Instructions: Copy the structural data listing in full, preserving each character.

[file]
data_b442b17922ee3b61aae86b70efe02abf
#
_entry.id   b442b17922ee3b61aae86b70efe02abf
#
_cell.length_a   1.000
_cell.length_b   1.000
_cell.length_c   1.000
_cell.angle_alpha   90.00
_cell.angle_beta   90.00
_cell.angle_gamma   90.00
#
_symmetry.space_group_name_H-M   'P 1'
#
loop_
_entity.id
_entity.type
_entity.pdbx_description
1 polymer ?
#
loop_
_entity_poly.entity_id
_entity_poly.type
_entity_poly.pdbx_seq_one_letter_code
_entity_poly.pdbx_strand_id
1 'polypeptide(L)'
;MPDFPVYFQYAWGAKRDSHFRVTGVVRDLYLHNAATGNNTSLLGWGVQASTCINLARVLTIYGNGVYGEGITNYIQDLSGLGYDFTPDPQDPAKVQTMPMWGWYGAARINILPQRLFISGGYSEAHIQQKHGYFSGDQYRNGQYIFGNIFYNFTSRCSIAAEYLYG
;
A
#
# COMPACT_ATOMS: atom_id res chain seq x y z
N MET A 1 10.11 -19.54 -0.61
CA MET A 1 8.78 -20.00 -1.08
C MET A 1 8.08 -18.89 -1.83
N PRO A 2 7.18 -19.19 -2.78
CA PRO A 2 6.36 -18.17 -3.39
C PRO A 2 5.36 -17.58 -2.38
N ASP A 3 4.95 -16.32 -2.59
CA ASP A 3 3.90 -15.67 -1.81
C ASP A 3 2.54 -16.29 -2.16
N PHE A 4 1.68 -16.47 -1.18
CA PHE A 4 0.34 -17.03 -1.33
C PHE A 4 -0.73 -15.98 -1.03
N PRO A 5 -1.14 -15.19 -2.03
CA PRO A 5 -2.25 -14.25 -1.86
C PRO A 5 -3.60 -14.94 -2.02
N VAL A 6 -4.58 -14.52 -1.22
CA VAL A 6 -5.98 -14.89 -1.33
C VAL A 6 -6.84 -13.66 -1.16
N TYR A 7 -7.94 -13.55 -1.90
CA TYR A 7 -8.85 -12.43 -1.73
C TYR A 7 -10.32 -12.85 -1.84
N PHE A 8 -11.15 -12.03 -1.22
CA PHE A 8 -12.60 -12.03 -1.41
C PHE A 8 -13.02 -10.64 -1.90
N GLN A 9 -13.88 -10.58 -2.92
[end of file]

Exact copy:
data_b442b17922ee3b61aae86b70efe02abf
#
_entry.id   b442b17922ee3b61aae86b70efe02abf
#
_cell.length_a   1.000
_cell.length_b   1.000
_cell.length_c   1.000
_cell.angle_alpha   90.00
_cell.angle_beta   90.00
_cell.angle_gamma   90.00
#
_symmetry.space_group_name_H-M   'P 1'
#
loop_
_entity.id
_entity.type
_entity.pdbx_description
1 polymer ?
#
loop_
_entity_poly.entity_id
_entity_poly.type
_entity_poly.pdbx_seq_one_letter_code
_entity_poly.pdbx_strand_id
1 'polypeptide(L)'
;MPDFPVYFQYAWGAKRDSHFRVTGVVRDLYLHNAATGNNTSLLGWGVQASTCINLARVLTIYGNGVYGEGITNYIQDLSGLGYDFTPDPQDPAKVQTMPMWGWYGAARINILPQRLFISGGYSEAHIQQKHGYFSGDQYRNGQYIFGNIFYNFTSRCSIAAEYLYG
;
A
#
# COMPACT_ATOMS: atom_id res chain seq x y z
N MET A 1 10.11 -19.54 -0.61
CA MET A 1 8.78 -20.00 -1.08
C MET A 1 8.08 -18.89 -1.83
N PRO A 2 7.18 -19.19 -2.78
CA PRO A 2 6.36 -18.17 -3.39
C PRO A 2 5.36 -17.58 -2.38
N ASP A 3 4.95 -16.32 -2.59
CA ASP A 3 3.90 -15.67 -1.81
C ASP A 3 2.54 -16.29 -2.16
N PHE A 4 1.68 -16.47 -1.18
CA PHE A 4 0.34 -17.03 -1.33
C PHE A 4 -0.73 -15.98 -1.03
N PRO A 5 -1.14 -15.19 -2.03
CA PRO A 5 -2.25 -14.25 -1.86
C PRO A 5 -3.60 -14.94 -2.02
N VAL A 6 -4.58 -14.52 -1.22
CA VAL A 6 -5.98 -14.89 -1.33
C VAL A 6 -6.84 -13.66 -1.16
N TYR A 7 -7.94 -13.55 -1.90
CA TYR A 7 -8.85 -12.43 -1.73
C TYR A 7 -10.32 -12.85 -1.84
N PHE A 8 -11.15 -12.03 -1.22
CA PHE A 8 -12.60 -12.03 -1.41
C PHE A 8 -13.02 -10.64 -1.90
N GLN A 9 -13.88 -10.58 -2.92